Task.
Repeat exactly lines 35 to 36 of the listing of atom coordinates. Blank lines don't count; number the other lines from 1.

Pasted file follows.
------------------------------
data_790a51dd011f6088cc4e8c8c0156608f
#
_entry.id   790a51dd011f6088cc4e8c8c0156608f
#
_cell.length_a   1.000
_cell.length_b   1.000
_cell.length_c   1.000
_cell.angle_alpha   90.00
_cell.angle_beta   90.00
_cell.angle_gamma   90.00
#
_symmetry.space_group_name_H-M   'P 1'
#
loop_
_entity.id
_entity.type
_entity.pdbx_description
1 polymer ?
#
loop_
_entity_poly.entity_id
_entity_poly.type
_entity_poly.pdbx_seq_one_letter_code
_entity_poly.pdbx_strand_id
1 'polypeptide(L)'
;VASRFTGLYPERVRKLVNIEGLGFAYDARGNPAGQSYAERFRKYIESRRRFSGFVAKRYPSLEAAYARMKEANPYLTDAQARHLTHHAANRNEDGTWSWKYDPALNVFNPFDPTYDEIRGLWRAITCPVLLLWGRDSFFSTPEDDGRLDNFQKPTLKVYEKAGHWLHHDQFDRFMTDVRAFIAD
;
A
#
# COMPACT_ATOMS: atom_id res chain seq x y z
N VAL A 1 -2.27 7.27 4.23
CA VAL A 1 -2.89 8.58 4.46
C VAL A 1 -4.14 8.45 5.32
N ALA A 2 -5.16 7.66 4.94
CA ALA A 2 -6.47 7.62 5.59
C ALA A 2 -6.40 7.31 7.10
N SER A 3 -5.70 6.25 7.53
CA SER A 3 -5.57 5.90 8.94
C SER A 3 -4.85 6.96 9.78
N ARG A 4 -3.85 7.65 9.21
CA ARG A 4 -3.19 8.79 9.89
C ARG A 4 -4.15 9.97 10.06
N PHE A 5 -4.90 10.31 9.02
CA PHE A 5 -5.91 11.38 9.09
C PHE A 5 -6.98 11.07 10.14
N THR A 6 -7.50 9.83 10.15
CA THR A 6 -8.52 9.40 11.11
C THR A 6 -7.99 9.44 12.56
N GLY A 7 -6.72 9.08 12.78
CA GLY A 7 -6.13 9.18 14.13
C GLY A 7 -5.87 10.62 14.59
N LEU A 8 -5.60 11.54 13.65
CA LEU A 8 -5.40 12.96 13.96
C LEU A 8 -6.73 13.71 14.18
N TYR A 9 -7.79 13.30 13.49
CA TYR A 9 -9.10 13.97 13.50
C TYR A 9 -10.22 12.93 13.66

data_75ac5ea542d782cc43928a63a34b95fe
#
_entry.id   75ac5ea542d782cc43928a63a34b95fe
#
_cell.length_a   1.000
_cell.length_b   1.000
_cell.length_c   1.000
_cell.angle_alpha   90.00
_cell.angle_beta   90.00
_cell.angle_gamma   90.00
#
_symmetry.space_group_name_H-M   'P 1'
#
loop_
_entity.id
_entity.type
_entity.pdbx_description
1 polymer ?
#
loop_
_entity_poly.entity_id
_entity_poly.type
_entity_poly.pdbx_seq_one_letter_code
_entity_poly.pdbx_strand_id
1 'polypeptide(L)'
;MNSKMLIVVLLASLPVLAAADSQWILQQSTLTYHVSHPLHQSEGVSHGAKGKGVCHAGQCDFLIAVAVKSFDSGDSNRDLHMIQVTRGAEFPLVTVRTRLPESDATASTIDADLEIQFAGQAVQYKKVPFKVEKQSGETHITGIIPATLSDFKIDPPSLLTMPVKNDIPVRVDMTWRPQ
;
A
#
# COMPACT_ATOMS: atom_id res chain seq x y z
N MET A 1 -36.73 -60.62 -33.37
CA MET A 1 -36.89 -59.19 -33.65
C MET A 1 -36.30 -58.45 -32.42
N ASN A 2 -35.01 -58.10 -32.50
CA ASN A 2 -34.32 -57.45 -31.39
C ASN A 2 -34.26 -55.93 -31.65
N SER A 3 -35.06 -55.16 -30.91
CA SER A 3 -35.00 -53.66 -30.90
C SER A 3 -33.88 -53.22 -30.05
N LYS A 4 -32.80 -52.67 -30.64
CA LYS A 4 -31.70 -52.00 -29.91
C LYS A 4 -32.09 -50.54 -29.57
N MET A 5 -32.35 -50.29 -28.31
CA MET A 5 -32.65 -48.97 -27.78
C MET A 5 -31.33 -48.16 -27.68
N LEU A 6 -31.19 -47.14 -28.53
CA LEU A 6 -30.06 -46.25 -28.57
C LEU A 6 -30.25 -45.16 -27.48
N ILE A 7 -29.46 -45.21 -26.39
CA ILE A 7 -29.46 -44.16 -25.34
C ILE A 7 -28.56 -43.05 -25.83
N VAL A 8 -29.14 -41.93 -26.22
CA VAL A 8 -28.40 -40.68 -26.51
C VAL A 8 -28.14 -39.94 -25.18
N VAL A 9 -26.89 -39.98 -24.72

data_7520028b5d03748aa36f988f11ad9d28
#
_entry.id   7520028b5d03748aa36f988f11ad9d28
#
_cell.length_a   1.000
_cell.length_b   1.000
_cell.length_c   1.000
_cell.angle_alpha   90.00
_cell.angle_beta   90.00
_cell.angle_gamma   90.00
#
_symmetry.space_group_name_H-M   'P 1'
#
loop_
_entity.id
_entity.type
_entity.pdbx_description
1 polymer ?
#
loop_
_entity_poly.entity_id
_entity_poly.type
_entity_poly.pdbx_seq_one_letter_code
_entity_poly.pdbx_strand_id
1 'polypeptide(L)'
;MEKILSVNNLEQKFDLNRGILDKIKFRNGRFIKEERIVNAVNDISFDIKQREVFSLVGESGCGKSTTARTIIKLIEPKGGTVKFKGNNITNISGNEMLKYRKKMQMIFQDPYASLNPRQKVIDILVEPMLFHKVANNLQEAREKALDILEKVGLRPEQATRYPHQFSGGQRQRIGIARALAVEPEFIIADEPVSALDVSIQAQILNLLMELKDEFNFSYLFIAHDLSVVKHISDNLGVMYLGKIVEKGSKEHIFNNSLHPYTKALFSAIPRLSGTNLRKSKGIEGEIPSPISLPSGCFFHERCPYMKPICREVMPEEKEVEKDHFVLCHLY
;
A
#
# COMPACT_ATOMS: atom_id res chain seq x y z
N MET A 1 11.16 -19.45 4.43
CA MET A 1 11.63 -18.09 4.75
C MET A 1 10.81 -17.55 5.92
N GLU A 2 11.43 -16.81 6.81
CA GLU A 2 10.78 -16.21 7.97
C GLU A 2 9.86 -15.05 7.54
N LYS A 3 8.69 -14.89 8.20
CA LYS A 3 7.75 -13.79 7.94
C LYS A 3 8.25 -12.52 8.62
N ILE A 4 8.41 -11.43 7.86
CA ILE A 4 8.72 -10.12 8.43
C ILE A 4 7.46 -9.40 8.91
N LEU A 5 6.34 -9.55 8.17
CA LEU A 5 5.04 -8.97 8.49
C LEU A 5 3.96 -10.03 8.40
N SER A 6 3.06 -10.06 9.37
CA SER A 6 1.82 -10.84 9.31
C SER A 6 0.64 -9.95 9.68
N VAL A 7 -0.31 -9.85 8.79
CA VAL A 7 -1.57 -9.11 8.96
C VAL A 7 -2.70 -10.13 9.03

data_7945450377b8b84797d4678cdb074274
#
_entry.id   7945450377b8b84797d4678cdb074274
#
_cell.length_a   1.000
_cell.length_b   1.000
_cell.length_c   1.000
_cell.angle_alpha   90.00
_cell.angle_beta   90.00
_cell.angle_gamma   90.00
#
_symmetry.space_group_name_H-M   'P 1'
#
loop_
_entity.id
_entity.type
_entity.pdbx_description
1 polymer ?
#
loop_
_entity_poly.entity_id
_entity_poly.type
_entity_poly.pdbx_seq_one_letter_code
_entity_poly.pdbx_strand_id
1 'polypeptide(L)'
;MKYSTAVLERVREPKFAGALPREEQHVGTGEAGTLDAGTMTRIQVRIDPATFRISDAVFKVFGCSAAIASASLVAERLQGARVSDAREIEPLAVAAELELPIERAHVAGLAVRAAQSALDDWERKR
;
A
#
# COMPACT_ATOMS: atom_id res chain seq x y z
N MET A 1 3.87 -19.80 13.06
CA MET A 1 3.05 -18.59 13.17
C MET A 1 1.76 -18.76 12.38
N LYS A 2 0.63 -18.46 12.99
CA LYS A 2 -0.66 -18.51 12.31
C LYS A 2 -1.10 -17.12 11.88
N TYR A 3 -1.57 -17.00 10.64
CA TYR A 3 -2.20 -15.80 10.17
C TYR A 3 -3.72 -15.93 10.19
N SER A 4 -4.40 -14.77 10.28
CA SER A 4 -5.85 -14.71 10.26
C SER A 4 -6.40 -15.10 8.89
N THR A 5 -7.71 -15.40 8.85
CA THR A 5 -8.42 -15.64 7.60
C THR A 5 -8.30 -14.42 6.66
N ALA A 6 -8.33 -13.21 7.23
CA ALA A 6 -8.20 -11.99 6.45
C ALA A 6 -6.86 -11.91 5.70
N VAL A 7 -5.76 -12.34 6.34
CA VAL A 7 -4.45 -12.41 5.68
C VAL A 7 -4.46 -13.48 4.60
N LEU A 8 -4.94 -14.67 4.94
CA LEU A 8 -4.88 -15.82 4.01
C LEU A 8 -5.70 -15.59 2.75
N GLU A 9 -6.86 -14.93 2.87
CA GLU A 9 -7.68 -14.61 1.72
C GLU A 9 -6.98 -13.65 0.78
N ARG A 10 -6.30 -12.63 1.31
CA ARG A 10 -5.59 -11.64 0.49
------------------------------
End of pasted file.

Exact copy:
CA ALA A 2 -6.47 7.62 5.59
C ALA A 2 -6.40 7.31 7.10